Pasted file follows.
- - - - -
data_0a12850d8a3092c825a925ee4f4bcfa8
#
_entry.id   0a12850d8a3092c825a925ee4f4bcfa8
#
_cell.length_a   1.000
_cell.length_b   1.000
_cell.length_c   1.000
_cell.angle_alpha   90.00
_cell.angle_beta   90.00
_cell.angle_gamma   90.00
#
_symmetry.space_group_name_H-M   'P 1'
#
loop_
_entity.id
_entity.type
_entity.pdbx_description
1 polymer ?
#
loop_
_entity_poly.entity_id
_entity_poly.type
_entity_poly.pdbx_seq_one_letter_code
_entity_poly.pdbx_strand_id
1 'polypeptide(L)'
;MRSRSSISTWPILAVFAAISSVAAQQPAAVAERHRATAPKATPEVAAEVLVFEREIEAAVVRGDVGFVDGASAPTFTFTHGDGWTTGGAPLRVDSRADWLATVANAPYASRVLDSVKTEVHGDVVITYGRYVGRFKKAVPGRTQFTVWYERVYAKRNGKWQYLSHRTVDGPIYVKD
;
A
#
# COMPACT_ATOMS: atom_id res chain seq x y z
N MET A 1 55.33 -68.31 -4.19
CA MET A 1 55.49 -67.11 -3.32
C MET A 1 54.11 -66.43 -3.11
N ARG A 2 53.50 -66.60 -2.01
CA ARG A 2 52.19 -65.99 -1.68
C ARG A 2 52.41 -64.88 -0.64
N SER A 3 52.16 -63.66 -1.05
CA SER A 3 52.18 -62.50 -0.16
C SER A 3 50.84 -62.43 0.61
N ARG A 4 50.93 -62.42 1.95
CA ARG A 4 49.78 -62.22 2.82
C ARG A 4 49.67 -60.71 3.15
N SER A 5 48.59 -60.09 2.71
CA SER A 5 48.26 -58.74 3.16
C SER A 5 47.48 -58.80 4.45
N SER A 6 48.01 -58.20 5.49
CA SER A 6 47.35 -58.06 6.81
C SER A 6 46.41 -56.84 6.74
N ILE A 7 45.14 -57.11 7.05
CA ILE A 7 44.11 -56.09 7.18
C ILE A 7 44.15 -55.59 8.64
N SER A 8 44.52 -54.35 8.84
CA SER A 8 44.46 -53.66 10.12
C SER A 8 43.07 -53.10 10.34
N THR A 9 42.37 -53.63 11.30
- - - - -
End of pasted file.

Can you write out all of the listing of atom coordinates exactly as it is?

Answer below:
data_0a12850d8a3092c825a925ee4f4bcfa8
#
_entry.id   0a12850d8a3092c825a925ee4f4bcfa8
#
_cell.length_a   1.000
_cell.length_b   1.000
_cell.length_c   1.000
_cell.angle_alpha   90.00
_cell.angle_beta   90.00
_cell.angle_gamma   90.00
#
_symmetry.space_group_name_H-M   'P 1'
#
loop_
_entity.id
_entity.type
_entity.pdbx_description
1 polymer ?
#
loop_
_entity_poly.entity_id
_entity_poly.type
_entity_poly.pdbx_seq_one_letter_code
_entity_poly.pdbx_strand_id
1 'polypeptide(L)'
;MRSRSSISTWPILAVFAAISSVAAQQPAAVAERHRATAPKATPEVAAEVLVFEREIEAAVVRGDVGFVDGASAPTFTFTHGDGWTTGGAPLRVDSRADWLATVANAPYASRVLDSVKTEVHGDVVITYGRYVGRFKKAVPGRTQFTVWYERVYAKRNGKWQYLSHRTVDGPIYVKD
;
A
#
# COMPACT_ATOMS: atom_id res chain seq x y z
N MET A 1 55.33 -68.31 -4.19
CA MET A 1 55.49 -67.11 -3.32
C MET A 1 54.11 -66.43 -3.11
N ARG A 2 53.50 -66.60 -2.01
CA ARG A 2 52.19 -65.99 -1.68
C ARG A 2 52.41 -64.88 -0.64
N SER A 3 52.16 -63.66 -1.05
CA SER A 3 52.18 -62.50 -0.16
C SER A 3 50.84 -62.43 0.61
N ARG A 4 50.93 -62.42 1.95
CA ARG A 4 49.78 -62.22 2.82
C ARG A 4 49.67 -60.71 3.15
N SER A 5 48.59 -60.09 2.71
CA SER A 5 48.26 -58.74 3.16
C SER A 5 47.48 -58.80 4.45
N SER A 6 48.01 -58.20 5.49
CA SER A 6 47.35 -58.06 6.81
C SER A 6 46.41 -56.84 6.74
N ILE A 7 45.14 -57.11 7.05
CA ILE A 7 44.11 -56.09 7.18
C ILE A 7 44.15 -55.59 8.64
N SER A 8 44.52 -54.35 8.84
CA SER A 8 44.46 -53.66 10.12
C SER A 8 43.07 -53.10 10.34
N THR A 9 42.37 -53.63 11.30